Scottsdale Museum of Contemporary Art is hosting a retrospective of work by the late, local architect Paolo Soleri, from craft objects to plans for vast eco-cities. Curator Claire Carter has picked out her highlights for Dezeen.
The exhibition, Repositioning Paolo Soleri: The City Is Nature, comprehensively summarises the breadth of Soleri’s art, architecture and design – from fantastical organic bridges and visionary cities of the future, to bronze bells and posters.
Soleri was born in Turin, Italy, but spent the majority of his life living and working in the Arizona desert. He built only a handful of structures, but his many ideas are documented through drawings on huge rolls of paper, hundreds of sketchbooks, and models of various scales.
“For the first retrospective since Soleri’s death in 2013, I thought it was important to survey the variety of mediums he explored: drawing, sculpture, carving, painting, ceramics, bronze and aluminium casting, earth-cast concrete construction and silt-cast slab construction, among others,” said Carter, who spent years researching and trawling his archives to create the exhibition.
“I wanted to include Soleri’s craft production as equal to his artwork, as he exhibited all media in international exhibitions,” she told Dezeen.
The exhibition runs until 28 January 2018 at SMoCA. Below, Carter selects her highlights and explains their significance:
Studies at Taliesin West
During his two years with the Taliesin Fellowship, Soleri spent more time preparing food in the kitchen, serving in the dining room, gardening and doing basic construction work, than on his real interest – his personal drawings and designs.
Impressed by his imaginative drawings during a visit to Taliesin, MoMA curator Elizabeth B Mock asked Soleri to design a theoretical bridge for her upcoming publication The Architecture of Bridges (1949). His proposal was a continuous beam long-span highway bridge of reinforced concrete, later named Beast Bridge, of which Mock published a concept sketch.”
“Soleri’s sudden departure from Taliesin in September 1948 has never been definitively explained, however most accounts suggest that Wright abruptly kicked out Soleri and fellow apprentice Mark Mills. During eight impoverished months that followed, Soleri created a suite of drawings of private residences that he called the Arizonans, which included many design concepts he would apply to his first built project: Dome House.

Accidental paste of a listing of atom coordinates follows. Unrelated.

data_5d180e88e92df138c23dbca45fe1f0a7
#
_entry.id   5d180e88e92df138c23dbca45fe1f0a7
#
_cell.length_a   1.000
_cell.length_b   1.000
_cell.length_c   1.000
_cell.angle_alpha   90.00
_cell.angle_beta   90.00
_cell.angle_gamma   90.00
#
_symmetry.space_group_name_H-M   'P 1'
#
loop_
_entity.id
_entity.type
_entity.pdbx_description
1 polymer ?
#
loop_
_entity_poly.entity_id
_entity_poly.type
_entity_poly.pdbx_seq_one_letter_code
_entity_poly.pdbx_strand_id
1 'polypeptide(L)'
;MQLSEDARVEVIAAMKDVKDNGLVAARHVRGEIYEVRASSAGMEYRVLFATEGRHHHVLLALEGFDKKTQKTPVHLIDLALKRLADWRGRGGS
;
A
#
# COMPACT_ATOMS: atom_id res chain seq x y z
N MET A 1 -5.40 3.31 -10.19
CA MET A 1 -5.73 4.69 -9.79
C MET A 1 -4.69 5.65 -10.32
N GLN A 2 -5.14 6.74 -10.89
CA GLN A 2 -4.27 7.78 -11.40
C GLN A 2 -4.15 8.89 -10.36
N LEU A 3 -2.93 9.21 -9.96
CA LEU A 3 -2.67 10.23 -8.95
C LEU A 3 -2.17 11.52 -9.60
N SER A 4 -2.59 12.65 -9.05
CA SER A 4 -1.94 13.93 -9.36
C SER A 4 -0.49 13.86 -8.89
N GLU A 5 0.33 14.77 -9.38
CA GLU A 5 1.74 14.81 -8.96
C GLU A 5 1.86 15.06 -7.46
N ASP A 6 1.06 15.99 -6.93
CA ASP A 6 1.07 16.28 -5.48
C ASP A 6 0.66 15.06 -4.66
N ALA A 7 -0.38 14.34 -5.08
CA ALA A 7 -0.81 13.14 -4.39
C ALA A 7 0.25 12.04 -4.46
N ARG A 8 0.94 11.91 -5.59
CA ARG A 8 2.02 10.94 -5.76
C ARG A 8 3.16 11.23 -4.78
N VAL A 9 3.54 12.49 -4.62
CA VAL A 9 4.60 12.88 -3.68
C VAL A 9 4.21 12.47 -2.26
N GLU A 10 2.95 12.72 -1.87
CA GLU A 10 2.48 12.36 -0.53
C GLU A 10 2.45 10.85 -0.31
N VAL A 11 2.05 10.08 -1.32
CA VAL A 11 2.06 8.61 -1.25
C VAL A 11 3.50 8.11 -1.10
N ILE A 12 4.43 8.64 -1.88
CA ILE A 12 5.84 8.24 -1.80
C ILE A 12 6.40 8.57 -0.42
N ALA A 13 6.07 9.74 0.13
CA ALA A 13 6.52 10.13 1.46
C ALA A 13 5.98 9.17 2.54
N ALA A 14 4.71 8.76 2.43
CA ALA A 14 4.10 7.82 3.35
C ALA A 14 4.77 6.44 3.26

Soleri and Mills eventually received a commission from Leonora Woods to construct “a little house where she could look at the stars” for a total budget of $3,000. The plan for Dome House included a hemispheric roof, half-opaque and half-transparent glass. Double tracks allowed the owner to rotate each half around the circle as well as slide one beneath the other.
The opaque side, made using Frank Lloyd Wright’s desert masonry technique, would block direct summer sunlight and the glass or open air would maximise Arizona’s gorgeous weather the rest of the year. The house was finished in late 1949 and after Woods’ daughter, Colly, and Soleri fell in love, they were married at the house.
In our exhibition, we have on loan from MoMA the only model of Dome House that Soleri constructed. It has never been exhibited in Arizona, despite the fact that Dome House was built here in the Phoenix valley and is still inhabited.”
“From Soleri’s craft practice, we have almost 20 examples of very early ceramic bells on loan from private collectors. Soleri’s ceramic output was largely the product of his own experimentation with earth-casting and unorthodox firing techniques.
After learning ceramics casting in Italy, Soleri and his family settled in Paradise Valley in 1955 and purchased the land for Cosanti. Through a chance encounter, Soleri encountered ceramic wind bells made by an American GI, who learned the technique while serving in the Korean War. Soleri quickly began producing his own ceramic wind bells and became an active participant in the Arizona craft community.
To generate income, Soleri began casting wind bells, pots, planters, vases and lamps. His metalwork also quickly garnered attention.”
“Soleri sketched on long rolls of brown butcher paper laid out on his drafting table, rewinding the paper as he worked. This process allowed Soleri to draw in a stream of consciousness, brainstorming and designing numerous variations of one building.
In 1961, Soleri began work on second major city design. Macro-Cosanti compresses square footage by closely spacing buildings that reach skyward. It introduces large-scale apses filled with residences and offices; their southerly orientation captures maximum light during the winter and provides passive cooling through the shadows cast by direct summer sunlight.